The Western Daily Press
Bristol, Avon, England
09 Dec 1922


          By invitation of the president and members of the Birmingham Chamber of Commerce, Mr. A. H. Riseley gave an address to the Chamber at their palatial building in New Street, yesterday, the subject being “Commercial Insurance.”

          The President (W. Hickingbottom) occupied the chair, and in introducing the lecturer commended his address to the careful consideration of the large gathering of merchants and manufacturers present.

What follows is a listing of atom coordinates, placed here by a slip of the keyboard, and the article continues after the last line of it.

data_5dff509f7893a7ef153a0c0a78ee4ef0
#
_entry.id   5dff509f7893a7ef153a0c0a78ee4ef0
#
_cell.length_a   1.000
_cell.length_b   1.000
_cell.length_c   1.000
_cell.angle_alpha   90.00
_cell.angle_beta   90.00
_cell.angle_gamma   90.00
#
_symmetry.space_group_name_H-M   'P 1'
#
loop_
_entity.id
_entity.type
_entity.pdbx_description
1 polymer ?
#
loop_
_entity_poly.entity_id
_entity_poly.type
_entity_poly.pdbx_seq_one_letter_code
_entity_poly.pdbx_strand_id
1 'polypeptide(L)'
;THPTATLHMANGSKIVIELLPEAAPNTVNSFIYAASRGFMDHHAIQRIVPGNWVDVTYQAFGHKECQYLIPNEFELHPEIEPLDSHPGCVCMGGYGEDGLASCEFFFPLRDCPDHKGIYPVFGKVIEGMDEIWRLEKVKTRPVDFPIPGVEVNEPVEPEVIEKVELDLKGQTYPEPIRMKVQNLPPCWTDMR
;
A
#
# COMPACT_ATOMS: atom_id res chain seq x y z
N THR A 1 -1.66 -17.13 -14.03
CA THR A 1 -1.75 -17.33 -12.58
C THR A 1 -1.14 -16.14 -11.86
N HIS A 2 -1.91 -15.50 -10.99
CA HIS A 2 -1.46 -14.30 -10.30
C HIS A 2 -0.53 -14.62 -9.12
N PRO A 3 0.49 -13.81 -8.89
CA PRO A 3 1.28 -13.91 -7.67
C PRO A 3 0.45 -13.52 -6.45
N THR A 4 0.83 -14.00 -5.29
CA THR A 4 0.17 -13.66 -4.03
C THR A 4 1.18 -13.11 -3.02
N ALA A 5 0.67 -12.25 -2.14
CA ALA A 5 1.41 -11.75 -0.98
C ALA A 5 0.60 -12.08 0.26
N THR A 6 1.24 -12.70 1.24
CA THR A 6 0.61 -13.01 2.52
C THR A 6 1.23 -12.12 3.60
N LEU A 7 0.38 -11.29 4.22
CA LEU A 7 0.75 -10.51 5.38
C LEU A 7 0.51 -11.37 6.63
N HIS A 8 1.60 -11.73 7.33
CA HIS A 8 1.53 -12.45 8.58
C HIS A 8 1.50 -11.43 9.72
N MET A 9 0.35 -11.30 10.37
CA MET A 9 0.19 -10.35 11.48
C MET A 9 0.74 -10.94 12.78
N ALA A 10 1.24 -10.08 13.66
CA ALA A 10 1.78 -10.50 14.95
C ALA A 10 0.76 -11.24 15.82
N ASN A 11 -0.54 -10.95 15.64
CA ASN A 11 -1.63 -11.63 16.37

Mr. Riseley said the first thing that impressed him on starting to write some notes on the subject of commercial insurance was the remarkable contrast between the commencement of insurance in the early part of the 17th century, and the condition of affairs as they stood today. From the days of 300 years ago, when merchants shared one another’s risks, and did this by signing at the end of the policy (hence the term “underwriting”) we find today a highly efficient organization equipped to transact insurance against almost every contingency that the mind of a man could imagine, with one proviso prominently in the foreground—that it must be a genuine contingency, and not a condition which could be deliberately brought about or avoided by the will of the individual. For instance, one could not ensure the prosperity of one’s business or profession for the reason chiefly that it would be possible for the assured to put his hands in his pockets and do no more work, or he might turn a hobby into an occupation and devote his time to golf instead of commerce. Given, however, an unknown factor one could generally get an insurance such as a rise or fall of the income-tax imposition or removal or alleviation of a duty—the success or failure of a “Pussyfoot” campaign (he said this in all seriousness, as inquiries were already being made for rates to insure veto being accepted in Scotland), the risk of fine weather for a fete, outdoor entertainment, or one’s summer holiday. These were some of the less known forms of insurance.